In the context of estate planning, you might sometimes hear about “living trusts,” also called revocable trusts or inter vivos trusts. Living trusts are useful tools for anyone trying to plan for their future under certain circumstances, as they can allow you to fully marshal all assets of your estate prior to your death in lieu of having a last will and testament. Living trusts can create some security for you and your loved ones, since you direct how the trust will be managed and distributed according to your wishes even when you are not there to take care of your family anymore. Continue reading “What is a Living Trust, and Why Would You Want One?”
The main purpose of every trust is to preserve assets that will eventually pass or transfer to beneficiaries. In order for the trust to be valid, the terms must clearly recognize that the assets will be transferred to beneficiaries. In addition, trusts are also used to: Continue reading “Purpose of a Trust”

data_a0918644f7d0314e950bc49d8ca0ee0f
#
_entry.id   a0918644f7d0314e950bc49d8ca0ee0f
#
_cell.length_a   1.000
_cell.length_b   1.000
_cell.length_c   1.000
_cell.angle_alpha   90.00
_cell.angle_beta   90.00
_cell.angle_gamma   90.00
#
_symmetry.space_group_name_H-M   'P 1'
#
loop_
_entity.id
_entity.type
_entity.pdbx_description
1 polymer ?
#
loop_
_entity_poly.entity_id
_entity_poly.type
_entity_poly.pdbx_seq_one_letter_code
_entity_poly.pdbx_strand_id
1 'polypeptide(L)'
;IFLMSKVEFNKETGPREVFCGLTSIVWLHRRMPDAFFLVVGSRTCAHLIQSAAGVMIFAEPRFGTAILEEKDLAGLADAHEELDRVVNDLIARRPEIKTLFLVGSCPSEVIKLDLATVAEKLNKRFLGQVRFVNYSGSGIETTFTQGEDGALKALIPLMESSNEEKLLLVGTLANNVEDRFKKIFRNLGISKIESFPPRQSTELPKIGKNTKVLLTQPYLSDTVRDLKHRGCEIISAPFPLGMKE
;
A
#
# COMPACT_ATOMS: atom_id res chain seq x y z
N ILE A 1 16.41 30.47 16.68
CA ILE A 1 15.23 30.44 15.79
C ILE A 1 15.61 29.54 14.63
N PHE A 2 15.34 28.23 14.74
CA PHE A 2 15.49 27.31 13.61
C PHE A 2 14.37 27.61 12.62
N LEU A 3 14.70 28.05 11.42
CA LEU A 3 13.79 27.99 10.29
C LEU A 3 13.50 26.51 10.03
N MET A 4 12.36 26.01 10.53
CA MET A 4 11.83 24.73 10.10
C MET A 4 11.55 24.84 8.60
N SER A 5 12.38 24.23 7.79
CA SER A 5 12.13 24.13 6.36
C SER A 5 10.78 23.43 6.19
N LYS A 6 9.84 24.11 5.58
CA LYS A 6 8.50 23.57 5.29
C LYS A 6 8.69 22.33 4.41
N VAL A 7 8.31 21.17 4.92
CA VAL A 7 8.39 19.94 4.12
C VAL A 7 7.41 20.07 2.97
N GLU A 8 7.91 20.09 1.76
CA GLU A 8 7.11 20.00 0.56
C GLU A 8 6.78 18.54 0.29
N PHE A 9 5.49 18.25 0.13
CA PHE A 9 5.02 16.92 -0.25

If a Medicaid applicant is married and his or her spouse resides in the primary residence, then the home is an exempt resource. The spouse is entitled to keep resources of $120,900. The applicant must have less than $2,000. Any additional resources above these limits must go toward the cost of his or her nursing home care. If the applicant has a spouse, he or she may retain a portion of the other spouse’s income under certain circumstances.
As more elderly couples face the need for significant medical care, they are also looking to protect their assets in the event one of them becomes incapacitated and requires nursing home care. This has spawned a new term: “Medicaid divorce.”